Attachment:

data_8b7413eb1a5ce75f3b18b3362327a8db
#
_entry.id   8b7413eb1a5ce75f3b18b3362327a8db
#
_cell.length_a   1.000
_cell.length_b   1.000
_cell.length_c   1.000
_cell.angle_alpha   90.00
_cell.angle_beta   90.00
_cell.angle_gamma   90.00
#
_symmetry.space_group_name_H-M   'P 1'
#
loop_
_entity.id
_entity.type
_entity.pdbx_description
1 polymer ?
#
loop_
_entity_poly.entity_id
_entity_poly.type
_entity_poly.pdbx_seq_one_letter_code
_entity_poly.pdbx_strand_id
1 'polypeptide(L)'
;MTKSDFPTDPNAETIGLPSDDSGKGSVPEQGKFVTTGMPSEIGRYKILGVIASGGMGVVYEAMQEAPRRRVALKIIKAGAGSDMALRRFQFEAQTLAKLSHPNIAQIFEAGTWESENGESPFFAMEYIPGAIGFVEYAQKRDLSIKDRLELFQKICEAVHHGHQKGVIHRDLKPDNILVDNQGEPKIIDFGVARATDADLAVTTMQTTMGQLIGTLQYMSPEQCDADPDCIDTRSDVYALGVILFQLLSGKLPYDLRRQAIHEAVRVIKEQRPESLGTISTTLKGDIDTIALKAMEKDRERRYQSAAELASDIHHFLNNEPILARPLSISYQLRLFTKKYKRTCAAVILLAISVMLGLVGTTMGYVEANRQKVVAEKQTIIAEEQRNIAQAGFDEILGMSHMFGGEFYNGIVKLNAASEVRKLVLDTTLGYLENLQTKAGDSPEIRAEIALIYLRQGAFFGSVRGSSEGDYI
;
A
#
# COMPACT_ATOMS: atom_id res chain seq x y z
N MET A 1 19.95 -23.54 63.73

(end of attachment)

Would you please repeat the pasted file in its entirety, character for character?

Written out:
data_8b7413eb1a5ce75f3b18b3362327a8db
#
_entry.id   8b7413eb1a5ce75f3b18b3362327a8db
#
_cell.length_a   1.000
_cell.length_b   1.000
_cell.length_c   1.000
_cell.angle_alpha   90.00
_cell.angle_beta   90.00
_cell.angle_gamma   90.00
#
_symmetry.space_group_name_H-M   'P 1'
#
loop_
_entity.id
_entity.type
_entity.pdbx_description
1 polymer ?
#
loop_
_entity_poly.entity_id
_entity_poly.type
_entity_poly.pdbx_seq_one_letter_code
_entity_poly.pdbx_strand_id
1 'polypeptide(L)'
;MTKSDFPTDPNAETIGLPSDDSGKGSVPEQGKFVTTGMPSEIGRYKILGVIASGGMGVVYEAMQEAPRRRVALKIIKAGAGSDMALRRFQFEAQTLAKLSHPNIAQIFEAGTWESENGESPFFAMEYIPGAIGFVEYAQKRDLSIKDRLELFQKICEAVHHGHQKGVIHRDLKPDNILVDNQGEPKIIDFGVARATDADLAVTTMQTTMGQLIGTLQYMSPEQCDADPDCIDTRSDVYALGVILFQLLSGKLPYDLRRQAIHEAVRVIKEQRPESLGTISTTLKGDIDTIALKAMEKDRERRYQSAAELASDIHHFLNNEPILARPLSISYQLRLFTKKYKRTCAAVILLAISVMLGLVGTTMGYVEANRQKVVAEKQTIIAEEQRNIAQAGFDEILGMSHMFGGEFYNGIVKLNAASEVRKLVLDTTLGYLENLQTKAGDSPEIRAEIALIYLRQGAFFGSVRGSSEGDYI
;
A
#
# COMPACT_ATOMS: atom_id res chain seq x y z
N MET A 1 19.95 -23.54 63.73